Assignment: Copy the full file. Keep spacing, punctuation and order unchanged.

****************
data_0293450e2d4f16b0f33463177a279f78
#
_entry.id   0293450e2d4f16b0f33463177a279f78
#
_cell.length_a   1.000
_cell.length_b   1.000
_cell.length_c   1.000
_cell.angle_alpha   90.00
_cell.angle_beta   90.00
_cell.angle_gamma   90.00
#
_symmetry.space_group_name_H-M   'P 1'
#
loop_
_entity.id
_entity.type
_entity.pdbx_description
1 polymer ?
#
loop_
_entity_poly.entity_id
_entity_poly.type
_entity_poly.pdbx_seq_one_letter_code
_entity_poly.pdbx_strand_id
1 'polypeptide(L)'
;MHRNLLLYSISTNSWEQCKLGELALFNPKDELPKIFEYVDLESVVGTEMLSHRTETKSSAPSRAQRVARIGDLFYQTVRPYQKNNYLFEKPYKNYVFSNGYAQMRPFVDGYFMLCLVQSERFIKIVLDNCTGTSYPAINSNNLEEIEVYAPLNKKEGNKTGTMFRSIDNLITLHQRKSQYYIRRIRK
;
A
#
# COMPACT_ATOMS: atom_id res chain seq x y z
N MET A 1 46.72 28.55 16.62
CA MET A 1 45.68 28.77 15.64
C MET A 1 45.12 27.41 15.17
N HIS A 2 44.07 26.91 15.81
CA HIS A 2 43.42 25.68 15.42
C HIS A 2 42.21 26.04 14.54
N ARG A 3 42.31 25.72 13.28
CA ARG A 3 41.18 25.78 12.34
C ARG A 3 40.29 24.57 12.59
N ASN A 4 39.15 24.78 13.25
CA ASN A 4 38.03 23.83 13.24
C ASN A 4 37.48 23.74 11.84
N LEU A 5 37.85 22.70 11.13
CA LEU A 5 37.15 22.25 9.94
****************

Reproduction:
data_0293450e2d4f16b0f33463177a279f78
#
_entry.id   0293450e2d4f16b0f33463177a279f78
#
_cell.length_a   1.000
_cell.length_b   1.000
_cell.length_c   1.000
_cell.angle_alpha   90.00
_cell.angle_beta   90.00
_cell.angle_gamma   90.00
#
_symmetry.space_group_name_H-M   'P 1'
#
loop_
_entity.id
_entity.type
_entity.pdbx_description
1 polymer ?
#
loop_
_entity_poly.entity_id
_entity_poly.type
_entity_poly.pdbx_seq_one_letter_code
_entity_poly.pdbx_strand_id
1 'polypeptide(L)'
;MHRNLLLYSISTNSWEQCKLGELALFNPKDELPKIFEYVDLESVVGTEMLSHRTETKSSAPSRAQRVARIGDLFYQTVRPYQKNNYLFEKPYKNYVFSNGYAQMRPFVDGYFMLCLVQSERFIKIVLDNCTGTSYPAINSNNLEEIEVYAPLNKKEGNKTGTMFRSIDNLITLHQRKSQYYIRRIRK
;
A
#
# COMPACT_ATOMS: atom_id res chain seq x y z
N MET A 1 46.72 28.55 16.62
CA MET A 1 45.68 28.77 15.64
C MET A 1 45.12 27.41 15.17
N HIS A 2 44.07 26.91 15.81
CA HIS A 2 43.42 25.68 15.42
C HIS A 2 42.21 26.04 14.54
N ARG A 3 42.31 25.72 13.28
CA ARG A 3 41.18 25.78 12.34
C ARG A 3 40.29 24.57 12.59
N ASN A 4 39.15 24.78 13.25
CA ASN A 4 38.03 23.83 13.24
C ASN A 4 37.48 23.74 11.84
N LEU A 5 37.85 22.70 11.13
CA LEU A 5 37.15 22.25 9.94